‘This is when Amer­ica be­came a TV na­tion’

Weekend Argus (Saturday Edition) - - WORLD -

BOB HUF­FAKER, EYE­WIT­NESS AND FOR­MER REPORTER AT KRLD RA­DIO IN DAL­LAS: It looked as though the en­tire city had turned up. It was re­ally great. Dal­las had shown that it re­ally loved that pres­i­dent.

TINA TOWNER PEN­DER, THEN- 13- YEAR- OLD EYE­WIT­NESS: As the first gun­shot sounded, I looked up to the build­ing, think­ing some­body was throw­ing fire­crack­ers out of the win­dow but I only had a split sec­ond be­fore some stranger, and I still don't know who it was, pulled me to the ground.

HUGH AYNESWORTH, EYE­WIT­NESS AND FOR­MER DAL­LAS MORN­ING NEWS REPORTER: Then I heard what I thought was a mo­tor­cy­cle back­fir­ing, only it wasn’t – it was the first shot and then in a few sec­onds, another shot and a third.

DR. RON­ALD JONES, FOR­MER CHIEF RES­I­DENT AT PARK­LAND HOS­PI­TAL WHO OP­ER­ATED ON KENNEDY: The pres­i­dent was on a stretcher. His arms were out on arm boards like this and Dr Car­rico, who was a sec­ond- year res­i­dent was try­ing to put a tube into his wind­pipe and then the tra­cheal tube to get an air­way es­tab­lished, but the pres­i­dent was mo­tion­less. I never saw any move­ment. His eyes were open in a fixed stare.

WAL­TER CRONKITE, CBS NEWS AN­CHOR ( FROM HIS NOVEM­BER 22, 1963 BROAD­CAST): From Dal­las, Texas, the flash ap­par­ently of­fi­cial, Pres­i­dent Kennedy died at 1.00pm Cen­tral Stan­dard Time; 2 o’clock East­ern Stan­dard Time, some 38 min­utes ago.

BOB HUF­FAKER: While the na­tion was griev­ing around its tele­vi­sion sets, we were there on the scene re­port­ing, un­able to take out time to grieve or to even know what was be­ing done in Wash­ing­ton DC, the cer­e­mony, the fu­neral and the sad­ness that the other peo­ple were liv­ing through their tele­vi­sion sets. We who were broad­cast­ing didn’t see it all.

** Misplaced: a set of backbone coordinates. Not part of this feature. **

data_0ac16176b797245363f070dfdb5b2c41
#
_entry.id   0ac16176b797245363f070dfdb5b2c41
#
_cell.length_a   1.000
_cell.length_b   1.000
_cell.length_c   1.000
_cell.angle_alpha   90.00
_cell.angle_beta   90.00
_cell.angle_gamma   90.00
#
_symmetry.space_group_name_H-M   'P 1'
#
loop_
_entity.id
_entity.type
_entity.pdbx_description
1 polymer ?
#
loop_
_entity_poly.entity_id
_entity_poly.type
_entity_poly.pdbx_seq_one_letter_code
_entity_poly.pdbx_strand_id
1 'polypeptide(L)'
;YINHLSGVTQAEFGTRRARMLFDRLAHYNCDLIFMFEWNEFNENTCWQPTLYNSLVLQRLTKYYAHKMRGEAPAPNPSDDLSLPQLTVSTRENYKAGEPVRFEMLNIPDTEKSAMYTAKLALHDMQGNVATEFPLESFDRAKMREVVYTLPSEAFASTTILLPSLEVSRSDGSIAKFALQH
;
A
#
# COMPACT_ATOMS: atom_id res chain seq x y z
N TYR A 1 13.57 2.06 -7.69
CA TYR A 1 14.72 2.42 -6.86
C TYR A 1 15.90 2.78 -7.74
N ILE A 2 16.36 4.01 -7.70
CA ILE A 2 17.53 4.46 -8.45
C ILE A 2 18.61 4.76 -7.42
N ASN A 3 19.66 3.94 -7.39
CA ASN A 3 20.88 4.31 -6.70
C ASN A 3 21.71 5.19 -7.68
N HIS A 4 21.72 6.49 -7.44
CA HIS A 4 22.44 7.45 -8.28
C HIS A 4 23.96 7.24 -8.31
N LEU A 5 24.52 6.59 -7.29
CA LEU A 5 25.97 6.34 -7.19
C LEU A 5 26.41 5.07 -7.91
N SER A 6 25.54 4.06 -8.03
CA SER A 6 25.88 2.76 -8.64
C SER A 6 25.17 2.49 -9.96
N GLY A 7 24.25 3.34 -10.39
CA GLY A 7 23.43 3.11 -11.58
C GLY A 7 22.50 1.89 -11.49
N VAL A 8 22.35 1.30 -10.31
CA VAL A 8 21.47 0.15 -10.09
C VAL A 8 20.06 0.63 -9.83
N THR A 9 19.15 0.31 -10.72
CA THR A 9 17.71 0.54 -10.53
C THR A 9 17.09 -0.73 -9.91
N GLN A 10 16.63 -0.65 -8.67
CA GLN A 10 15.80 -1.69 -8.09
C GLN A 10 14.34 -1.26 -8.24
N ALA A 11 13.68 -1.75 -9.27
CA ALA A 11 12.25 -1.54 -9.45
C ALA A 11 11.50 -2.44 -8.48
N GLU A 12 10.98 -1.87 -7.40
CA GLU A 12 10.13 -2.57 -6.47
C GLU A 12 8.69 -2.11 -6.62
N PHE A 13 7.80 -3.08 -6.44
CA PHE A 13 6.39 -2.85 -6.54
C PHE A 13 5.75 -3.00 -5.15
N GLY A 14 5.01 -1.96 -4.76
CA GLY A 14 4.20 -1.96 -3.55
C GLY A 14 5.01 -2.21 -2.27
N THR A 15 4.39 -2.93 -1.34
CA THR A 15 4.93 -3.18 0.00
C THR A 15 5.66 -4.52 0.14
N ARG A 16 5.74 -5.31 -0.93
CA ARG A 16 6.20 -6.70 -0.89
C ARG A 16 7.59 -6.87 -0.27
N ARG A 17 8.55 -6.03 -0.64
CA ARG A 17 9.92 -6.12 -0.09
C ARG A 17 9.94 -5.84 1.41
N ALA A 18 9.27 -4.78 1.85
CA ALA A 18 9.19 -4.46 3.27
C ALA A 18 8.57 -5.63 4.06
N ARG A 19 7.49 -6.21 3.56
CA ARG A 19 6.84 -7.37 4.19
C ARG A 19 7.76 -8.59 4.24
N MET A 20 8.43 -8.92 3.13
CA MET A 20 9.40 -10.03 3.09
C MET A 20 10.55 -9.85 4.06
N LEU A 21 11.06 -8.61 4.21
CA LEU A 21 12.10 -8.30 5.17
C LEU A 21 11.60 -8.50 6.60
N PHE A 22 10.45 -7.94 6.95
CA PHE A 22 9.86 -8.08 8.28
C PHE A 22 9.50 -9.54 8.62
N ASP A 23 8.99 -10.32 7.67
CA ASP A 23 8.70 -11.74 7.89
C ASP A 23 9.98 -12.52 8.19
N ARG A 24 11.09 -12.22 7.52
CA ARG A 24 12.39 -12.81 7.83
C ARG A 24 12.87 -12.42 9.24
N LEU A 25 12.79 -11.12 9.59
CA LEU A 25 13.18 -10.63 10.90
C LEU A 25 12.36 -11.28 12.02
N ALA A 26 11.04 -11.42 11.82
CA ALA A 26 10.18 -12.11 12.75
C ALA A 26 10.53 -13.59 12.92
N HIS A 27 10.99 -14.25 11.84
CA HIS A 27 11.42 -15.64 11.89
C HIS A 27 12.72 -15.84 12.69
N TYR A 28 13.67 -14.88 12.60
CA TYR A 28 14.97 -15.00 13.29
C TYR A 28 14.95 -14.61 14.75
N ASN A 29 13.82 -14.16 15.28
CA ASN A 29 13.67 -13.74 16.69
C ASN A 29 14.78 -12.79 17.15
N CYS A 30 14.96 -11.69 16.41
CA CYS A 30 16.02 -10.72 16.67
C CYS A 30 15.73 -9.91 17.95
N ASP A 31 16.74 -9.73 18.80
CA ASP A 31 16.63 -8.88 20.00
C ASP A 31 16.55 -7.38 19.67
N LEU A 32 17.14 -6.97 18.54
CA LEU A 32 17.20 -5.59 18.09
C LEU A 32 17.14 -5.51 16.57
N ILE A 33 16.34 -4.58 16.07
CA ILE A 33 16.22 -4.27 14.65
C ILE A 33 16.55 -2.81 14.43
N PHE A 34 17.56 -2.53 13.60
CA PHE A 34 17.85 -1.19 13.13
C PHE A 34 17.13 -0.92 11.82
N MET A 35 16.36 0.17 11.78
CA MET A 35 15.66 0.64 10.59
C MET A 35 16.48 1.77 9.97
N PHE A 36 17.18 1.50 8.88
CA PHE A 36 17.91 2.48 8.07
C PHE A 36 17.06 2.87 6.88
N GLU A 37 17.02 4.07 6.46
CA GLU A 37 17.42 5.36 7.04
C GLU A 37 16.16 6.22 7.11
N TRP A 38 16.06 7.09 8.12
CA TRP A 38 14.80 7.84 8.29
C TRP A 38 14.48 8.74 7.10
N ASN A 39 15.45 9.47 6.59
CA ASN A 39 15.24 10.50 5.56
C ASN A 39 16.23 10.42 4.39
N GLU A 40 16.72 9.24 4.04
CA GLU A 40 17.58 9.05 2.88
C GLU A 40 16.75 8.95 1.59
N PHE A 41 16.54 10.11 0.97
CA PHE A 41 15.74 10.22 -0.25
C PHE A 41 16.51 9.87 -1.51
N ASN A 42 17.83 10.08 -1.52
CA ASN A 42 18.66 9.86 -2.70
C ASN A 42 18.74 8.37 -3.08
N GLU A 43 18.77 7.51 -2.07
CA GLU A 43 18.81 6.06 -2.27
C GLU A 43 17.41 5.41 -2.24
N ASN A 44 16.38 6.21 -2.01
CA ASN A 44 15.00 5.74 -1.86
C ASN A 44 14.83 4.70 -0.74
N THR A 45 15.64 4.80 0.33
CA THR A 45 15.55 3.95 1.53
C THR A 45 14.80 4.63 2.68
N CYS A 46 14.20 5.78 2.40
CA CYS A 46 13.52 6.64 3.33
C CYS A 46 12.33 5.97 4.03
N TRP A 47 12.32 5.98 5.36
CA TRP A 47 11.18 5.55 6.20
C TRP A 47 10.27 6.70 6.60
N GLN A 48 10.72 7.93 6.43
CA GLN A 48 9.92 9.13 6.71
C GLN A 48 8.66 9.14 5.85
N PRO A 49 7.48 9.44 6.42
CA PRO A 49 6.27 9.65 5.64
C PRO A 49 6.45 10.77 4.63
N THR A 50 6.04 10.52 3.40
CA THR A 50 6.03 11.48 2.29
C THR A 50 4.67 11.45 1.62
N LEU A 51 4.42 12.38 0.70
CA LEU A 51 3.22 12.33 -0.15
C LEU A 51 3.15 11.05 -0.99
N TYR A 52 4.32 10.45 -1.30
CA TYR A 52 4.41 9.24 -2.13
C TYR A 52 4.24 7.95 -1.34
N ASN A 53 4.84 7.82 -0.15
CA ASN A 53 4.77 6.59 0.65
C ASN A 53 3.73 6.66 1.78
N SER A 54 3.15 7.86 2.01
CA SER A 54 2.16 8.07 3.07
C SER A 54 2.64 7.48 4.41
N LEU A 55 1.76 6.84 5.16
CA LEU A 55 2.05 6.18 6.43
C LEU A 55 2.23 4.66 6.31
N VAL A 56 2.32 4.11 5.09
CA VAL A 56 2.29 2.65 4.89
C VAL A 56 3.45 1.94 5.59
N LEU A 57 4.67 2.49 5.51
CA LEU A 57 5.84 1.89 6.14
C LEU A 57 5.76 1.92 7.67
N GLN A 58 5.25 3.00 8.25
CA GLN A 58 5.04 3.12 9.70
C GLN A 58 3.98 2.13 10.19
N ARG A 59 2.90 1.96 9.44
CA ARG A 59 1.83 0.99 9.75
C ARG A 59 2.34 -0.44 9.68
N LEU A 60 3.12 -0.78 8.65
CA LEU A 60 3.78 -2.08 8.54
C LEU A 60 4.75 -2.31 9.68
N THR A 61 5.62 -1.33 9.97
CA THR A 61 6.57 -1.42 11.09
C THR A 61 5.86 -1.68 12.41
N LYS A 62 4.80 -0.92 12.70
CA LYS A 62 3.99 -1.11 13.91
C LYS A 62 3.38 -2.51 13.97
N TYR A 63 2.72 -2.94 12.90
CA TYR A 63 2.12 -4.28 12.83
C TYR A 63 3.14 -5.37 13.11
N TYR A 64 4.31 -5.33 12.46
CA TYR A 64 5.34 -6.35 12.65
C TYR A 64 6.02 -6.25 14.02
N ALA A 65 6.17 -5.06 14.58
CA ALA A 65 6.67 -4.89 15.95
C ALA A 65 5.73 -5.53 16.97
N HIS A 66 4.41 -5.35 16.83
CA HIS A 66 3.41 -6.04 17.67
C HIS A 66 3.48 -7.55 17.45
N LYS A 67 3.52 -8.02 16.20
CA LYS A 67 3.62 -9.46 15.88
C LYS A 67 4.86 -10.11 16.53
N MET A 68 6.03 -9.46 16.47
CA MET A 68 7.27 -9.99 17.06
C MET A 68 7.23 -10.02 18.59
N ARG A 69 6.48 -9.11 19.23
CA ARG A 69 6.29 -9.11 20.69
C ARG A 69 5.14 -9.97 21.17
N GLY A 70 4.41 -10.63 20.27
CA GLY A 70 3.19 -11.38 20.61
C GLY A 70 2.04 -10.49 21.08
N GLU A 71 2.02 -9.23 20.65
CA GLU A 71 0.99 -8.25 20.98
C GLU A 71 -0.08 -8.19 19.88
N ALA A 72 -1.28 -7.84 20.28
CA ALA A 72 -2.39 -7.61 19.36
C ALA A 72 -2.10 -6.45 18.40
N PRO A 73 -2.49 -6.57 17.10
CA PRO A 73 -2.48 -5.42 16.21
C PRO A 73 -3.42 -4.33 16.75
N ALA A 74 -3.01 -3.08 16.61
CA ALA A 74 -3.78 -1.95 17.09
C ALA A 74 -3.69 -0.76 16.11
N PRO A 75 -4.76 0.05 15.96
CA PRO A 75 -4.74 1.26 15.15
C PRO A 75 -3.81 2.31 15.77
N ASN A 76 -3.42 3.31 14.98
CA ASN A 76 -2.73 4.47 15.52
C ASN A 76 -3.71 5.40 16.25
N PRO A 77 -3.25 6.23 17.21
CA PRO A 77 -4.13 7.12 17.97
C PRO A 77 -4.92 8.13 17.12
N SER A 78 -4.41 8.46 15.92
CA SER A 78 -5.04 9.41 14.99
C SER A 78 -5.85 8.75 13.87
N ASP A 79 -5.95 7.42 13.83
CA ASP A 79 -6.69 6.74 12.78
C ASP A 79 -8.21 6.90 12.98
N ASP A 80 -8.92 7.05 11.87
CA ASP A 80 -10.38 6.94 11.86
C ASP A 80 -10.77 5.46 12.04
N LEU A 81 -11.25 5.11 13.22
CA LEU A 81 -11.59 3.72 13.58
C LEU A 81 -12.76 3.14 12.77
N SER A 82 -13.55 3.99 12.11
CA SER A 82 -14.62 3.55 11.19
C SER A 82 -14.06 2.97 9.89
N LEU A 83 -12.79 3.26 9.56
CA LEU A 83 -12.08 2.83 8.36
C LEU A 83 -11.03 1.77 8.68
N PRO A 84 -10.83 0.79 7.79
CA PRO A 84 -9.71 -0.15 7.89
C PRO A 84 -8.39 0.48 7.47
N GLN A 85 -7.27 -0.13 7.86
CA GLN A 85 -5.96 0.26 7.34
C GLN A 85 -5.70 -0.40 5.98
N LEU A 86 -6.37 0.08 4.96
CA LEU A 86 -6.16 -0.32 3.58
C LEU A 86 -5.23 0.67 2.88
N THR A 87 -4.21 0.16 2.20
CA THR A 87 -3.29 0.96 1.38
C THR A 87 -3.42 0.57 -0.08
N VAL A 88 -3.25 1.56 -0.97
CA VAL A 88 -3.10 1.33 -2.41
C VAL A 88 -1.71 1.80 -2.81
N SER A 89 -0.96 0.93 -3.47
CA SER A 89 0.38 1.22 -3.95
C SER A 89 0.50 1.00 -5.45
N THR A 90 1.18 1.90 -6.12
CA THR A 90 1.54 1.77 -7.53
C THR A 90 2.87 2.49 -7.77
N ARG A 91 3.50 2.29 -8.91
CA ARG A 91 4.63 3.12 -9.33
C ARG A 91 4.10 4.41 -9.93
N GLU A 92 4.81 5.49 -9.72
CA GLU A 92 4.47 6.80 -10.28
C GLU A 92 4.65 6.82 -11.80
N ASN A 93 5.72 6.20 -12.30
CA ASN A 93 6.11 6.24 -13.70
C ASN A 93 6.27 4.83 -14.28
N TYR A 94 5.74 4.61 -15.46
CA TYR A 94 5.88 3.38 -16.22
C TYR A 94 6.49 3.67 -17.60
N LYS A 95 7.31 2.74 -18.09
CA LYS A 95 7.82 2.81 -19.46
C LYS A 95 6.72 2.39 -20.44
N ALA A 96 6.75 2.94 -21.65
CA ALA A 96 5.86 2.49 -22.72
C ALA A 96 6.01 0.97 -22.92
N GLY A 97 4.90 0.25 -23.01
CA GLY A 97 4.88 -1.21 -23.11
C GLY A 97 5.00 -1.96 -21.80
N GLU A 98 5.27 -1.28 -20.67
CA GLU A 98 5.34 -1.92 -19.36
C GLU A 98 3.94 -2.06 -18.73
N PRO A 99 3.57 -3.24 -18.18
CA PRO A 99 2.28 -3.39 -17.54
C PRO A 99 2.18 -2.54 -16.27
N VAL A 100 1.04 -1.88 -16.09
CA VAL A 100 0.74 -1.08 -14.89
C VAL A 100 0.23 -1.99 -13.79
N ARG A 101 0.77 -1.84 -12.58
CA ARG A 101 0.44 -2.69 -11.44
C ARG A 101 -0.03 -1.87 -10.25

BOB SCHI­EF­FER, CBS NEWS BROAD­CASTER WHO COV­ERED THE AS­SAS­SI­NA­TION FOR THE FORT WORTH STAR TELE­GRAM: The Kennedy as­sas­si­na­tion be­came the tem­plate for cov­er­age. We were work­ing in one of the worst mo­ments of the na­tion’s life back then and we didn’t know what to make of it, much like what hap­pened on 9/ 11.

PATTY RHULE, SE­NIOR MAN­AGER OF EX­HIBITS AT THE NEW­SEUM: This is when Amer­ica be­came a TV na­tion.

PIERCE ALL­MAN, EYE­WIT­NESS AND FOR­MER WFAA RA­DIO REPORTER: It doesn’t seem like 50 years at all. When you come down here ( to Dealey Plaza), it’s for­ever 1963.

MICHAEL FON­TAINE, A 57- YEAR- OLD VIS­I­TOR FROM HOUSTON WHO BE­LIEVES IN A CON­SPIR­ACY: There were a lot of peo­ple who wanted Kennedy dead, a lot of pow­er­ful peo­ple. There are se­crets still be­ing held and I never bought for a minute that Oswald op­er­ated alone.

HUGH AYNESWORTH: We can’t ac­cept very com­fort­ably that two no­bod­ies, two noth­ings – Lee Har­vey Oswald and Jack Ruby – were able to change the course of world his­tory.

TOM STONE, PRO­FES­SOR AT SOUTH­ERN METHODIST UNIVER­SITY IN DAL­LAS WHO TEACHES UNIVER­SITY STU­DENTS ABOUT KENNEDY: They don’t know much about his pres­i­dency or why any­one would have wanted him dead. Most stu­dents, it’s fair to say, just know that JFK is the pres­i­dent who got shot. Be­yond that, they’re pretty much blank slates.

RICHARD MOSK, 74, A RE­SEARCHER FOR THE WAR­REN COM­MIS­SION: It’s nat­u­ral that an event like this would cause scep­ti­cism and sus­pi­cions, es­pe­cially in light of what has come out about our gov­ern­ment. BUELL FRA­ZIER, A CO- WORKER OF OSWALD WHO GAVE HIM A RIDE THE DAY OF THE AS­SAS­SI­NA­TION: If I had to do it over again, I would have stayed 1 000 miles away from Dal­las that day.

GARY MACK, CU­RA­TOR OF THE SIXTH FLOOR MU­SEUM ON JFK AND THE AS­SAS­SI­NA­TION: Most peo­ple are not sat­is­fied with the of­fi­cial story. – Reuters

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